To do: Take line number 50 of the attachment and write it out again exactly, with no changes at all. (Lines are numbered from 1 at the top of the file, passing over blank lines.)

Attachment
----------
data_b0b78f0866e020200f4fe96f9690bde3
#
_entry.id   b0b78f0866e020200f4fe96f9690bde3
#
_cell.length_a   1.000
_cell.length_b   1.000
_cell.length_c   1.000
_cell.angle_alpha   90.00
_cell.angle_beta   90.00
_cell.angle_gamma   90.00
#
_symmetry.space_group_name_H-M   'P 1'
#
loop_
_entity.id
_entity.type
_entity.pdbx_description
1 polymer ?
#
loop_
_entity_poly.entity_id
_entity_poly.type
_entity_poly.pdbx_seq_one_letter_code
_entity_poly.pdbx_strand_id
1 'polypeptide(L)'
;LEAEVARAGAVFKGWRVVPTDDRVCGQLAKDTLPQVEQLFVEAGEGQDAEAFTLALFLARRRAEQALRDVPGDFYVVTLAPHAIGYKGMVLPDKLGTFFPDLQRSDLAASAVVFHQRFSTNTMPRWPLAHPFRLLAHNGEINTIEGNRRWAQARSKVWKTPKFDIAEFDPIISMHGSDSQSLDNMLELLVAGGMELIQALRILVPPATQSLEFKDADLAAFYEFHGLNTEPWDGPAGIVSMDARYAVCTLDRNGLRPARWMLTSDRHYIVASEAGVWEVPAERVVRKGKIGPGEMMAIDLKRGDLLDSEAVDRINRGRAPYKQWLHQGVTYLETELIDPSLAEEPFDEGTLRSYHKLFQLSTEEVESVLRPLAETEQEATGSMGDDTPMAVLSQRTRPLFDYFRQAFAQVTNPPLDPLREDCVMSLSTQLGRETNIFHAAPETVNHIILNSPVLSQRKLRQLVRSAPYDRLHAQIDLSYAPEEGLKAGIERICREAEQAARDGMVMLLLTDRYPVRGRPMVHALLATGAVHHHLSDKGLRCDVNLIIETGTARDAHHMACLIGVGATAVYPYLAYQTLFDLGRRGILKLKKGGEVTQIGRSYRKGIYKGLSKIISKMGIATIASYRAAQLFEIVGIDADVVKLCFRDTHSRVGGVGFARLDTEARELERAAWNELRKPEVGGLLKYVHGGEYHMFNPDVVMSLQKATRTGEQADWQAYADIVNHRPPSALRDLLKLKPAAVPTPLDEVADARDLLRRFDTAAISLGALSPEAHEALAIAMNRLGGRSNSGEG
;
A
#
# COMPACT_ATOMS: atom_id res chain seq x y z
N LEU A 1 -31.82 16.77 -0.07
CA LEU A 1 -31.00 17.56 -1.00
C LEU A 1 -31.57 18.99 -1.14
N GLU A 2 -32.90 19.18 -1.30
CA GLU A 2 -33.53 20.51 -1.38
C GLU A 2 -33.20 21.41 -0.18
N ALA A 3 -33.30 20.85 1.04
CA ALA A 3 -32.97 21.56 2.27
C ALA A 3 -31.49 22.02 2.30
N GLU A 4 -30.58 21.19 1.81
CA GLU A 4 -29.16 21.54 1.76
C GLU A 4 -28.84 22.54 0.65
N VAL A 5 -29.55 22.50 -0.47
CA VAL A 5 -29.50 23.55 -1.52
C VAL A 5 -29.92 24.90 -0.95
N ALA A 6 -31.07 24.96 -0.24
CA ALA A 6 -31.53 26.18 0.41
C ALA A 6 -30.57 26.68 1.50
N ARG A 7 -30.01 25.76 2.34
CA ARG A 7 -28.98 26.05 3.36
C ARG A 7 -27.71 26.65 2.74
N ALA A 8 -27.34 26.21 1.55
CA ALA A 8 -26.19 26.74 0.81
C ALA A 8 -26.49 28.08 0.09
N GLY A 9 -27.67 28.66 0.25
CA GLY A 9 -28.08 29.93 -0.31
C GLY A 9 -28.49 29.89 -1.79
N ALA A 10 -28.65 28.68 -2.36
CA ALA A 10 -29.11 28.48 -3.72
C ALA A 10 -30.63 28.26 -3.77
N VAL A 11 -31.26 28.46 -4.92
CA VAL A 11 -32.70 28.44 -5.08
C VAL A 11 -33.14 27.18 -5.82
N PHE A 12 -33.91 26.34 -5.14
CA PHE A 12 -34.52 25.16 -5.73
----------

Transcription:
CA ARG A 7 -28.98 26.05 3.36